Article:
Information technology plays an integral part in every aspect of a company and is crucial in the successful running of a business. Access to data is a must and therefore it is vital to have an effective and well-planned data recovery system that will ensure continued access to data in case of disaster.
While local statistics are hard to come by, a US-based research group found that almost 60% of North American companies do not have a disaster recovery solution in place. Considering that additional research showed that 50% of companies that lose their data due to disasters go out of business within a year and that 93% of businesses closed their doors within five years, the importance of a disaster recovery plan becomes crystal clear.
Planning for disaster might seem a hefty task, so we have compiled a three-piece article on how best to plan for disaster according to your business’ unique needs. This is Part 2.
8. Regularly test the disaster recovery plan
The latest research shows that almost 90% of companies test their disaster recovery plans or systems only once a year, if at all. In the event of a disaster, these companies are left at the mercy of the theoretical success of their disaster recovery plans – which is simply not good enough. In fact, it might be better not to have a test at all. Technology is ever-developing so that alone requires regular testing. Testing should take place twice or more per year under realistic circumstances, while simulating conditions similar to that of a striking disaster. This will also prepare employees better and make sure that new faces to the company are quickly introduced to these valuable protocols.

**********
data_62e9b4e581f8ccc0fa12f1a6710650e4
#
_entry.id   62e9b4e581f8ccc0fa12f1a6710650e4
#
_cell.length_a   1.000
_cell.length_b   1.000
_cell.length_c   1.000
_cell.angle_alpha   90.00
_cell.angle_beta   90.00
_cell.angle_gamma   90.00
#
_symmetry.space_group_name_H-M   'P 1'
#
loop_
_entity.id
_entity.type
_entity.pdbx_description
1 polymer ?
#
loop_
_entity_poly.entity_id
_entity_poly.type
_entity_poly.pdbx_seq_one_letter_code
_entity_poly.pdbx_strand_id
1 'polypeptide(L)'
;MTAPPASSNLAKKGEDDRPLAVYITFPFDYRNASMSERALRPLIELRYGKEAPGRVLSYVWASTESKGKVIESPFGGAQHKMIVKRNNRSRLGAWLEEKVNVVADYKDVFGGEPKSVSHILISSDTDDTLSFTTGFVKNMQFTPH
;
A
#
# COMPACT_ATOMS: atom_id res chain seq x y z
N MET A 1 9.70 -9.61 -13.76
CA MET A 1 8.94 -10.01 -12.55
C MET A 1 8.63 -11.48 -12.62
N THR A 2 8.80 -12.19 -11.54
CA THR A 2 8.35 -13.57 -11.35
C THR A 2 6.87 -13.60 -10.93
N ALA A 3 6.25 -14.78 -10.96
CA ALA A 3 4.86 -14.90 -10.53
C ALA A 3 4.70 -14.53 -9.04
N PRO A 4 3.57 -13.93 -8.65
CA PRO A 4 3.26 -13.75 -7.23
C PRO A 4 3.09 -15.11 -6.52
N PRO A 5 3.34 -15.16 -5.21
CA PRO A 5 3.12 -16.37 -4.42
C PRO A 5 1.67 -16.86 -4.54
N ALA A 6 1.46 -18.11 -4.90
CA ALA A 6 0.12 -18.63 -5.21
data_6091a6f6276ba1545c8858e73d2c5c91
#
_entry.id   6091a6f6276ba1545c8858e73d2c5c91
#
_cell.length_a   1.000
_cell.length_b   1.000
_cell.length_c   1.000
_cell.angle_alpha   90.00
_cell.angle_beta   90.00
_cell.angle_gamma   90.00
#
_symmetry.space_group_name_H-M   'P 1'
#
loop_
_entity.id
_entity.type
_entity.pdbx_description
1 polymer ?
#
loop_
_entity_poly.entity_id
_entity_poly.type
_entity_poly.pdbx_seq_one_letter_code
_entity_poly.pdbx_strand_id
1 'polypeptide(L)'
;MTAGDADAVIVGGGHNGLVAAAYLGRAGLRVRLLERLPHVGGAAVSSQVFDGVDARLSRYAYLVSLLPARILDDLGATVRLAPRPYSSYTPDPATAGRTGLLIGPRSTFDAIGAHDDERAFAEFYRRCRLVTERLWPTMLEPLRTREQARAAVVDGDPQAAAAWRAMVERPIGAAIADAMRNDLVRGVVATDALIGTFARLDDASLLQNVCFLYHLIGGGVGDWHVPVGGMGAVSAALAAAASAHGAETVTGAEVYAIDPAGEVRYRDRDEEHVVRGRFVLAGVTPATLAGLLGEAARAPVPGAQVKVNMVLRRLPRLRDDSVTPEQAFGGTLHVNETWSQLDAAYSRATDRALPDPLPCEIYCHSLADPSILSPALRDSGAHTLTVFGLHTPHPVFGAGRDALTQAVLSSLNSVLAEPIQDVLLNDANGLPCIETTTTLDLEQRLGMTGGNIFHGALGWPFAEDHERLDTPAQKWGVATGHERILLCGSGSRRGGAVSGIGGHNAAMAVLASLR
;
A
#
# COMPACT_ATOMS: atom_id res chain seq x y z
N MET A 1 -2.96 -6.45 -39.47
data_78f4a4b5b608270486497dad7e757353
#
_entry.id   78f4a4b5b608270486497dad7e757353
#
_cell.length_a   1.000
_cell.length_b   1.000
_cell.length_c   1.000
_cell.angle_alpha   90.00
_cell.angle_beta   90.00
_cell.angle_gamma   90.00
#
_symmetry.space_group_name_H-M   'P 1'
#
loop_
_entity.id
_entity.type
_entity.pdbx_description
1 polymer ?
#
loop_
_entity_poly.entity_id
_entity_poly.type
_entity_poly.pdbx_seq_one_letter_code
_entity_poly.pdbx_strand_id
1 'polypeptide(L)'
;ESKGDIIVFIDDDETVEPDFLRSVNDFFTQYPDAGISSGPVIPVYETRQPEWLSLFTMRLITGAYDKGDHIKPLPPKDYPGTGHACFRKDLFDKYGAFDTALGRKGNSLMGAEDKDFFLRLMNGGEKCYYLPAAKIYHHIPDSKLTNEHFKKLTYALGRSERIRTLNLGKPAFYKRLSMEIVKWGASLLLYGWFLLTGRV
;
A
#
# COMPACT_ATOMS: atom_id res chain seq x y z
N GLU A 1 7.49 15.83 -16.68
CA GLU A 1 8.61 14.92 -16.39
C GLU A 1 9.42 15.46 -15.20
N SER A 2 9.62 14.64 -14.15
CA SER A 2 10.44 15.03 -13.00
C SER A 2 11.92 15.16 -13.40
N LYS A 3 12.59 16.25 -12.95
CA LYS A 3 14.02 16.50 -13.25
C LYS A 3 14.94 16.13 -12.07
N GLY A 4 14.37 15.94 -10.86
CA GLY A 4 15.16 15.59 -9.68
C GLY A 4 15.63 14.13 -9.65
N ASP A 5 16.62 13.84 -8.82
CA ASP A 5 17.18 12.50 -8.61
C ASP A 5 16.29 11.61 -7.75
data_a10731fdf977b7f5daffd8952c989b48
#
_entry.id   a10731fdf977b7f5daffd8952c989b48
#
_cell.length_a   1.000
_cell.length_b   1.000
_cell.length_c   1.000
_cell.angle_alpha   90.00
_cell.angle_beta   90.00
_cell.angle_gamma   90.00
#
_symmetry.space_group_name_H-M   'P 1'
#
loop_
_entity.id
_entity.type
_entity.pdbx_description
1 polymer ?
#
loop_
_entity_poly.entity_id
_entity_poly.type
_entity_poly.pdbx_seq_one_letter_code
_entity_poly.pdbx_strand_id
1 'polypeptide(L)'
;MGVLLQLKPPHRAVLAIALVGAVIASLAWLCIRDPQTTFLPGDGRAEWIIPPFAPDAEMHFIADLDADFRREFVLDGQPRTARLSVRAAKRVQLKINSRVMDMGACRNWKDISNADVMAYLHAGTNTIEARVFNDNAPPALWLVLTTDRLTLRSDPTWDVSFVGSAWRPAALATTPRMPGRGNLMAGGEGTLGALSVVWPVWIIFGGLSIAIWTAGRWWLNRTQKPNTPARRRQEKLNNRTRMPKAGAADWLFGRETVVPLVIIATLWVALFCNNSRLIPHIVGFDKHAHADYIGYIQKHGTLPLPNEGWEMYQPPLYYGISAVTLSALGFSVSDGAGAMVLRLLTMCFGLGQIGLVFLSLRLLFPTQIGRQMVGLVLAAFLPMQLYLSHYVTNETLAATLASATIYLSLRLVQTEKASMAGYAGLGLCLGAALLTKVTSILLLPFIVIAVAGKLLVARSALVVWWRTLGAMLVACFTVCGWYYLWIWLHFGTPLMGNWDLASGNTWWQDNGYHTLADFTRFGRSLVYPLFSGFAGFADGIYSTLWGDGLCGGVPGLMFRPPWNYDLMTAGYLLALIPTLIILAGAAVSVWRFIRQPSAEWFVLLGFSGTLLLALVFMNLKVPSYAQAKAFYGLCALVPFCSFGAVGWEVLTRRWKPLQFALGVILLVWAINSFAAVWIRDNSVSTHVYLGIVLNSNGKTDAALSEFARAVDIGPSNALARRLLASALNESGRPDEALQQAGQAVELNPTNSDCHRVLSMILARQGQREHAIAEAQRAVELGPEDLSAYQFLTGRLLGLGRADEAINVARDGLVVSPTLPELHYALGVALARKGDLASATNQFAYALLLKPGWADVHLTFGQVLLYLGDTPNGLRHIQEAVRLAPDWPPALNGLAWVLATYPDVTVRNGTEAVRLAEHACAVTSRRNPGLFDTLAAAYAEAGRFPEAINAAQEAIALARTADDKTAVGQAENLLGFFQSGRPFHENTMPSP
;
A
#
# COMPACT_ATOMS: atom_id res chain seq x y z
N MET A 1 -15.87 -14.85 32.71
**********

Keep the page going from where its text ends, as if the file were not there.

9. Do not neglect off-site backups and storage
Most disasters will make access to on-site back-ups difficult if not impossible. This would include fires, rain and flood damage, storms, tornadoes and acts of terrorism. Having a backup storage site that is not in close vicinity to the company’s offices becomes vital, as this will be the only data left or accessible for a while. To determine how often backups need to be taken or sent to this site, you need to establish the company’s recovery point objective – the time between the last backup and when a potential disaster or disruption may occur. Typically, backups should be done once a day (usually overnight), but some companies might need continuous data protection. It is highly advisable to use the cloud as at least one of your disaster recovery plan’s backup storage sites.
10. Make sure BYODs are also backed up
11. Redundancy is good
Have redundant servers for all critical data on your on-site and off-site locations. These provide an alternative way to access essential components of the disaster recovery plan. Redundant servers at the off-site disaster recovery plan location can decrease the time to implement the disaster recovery plan and get back up and running significantly. You will need less time to download any backed up data, software programs and applications as it already has a secure source.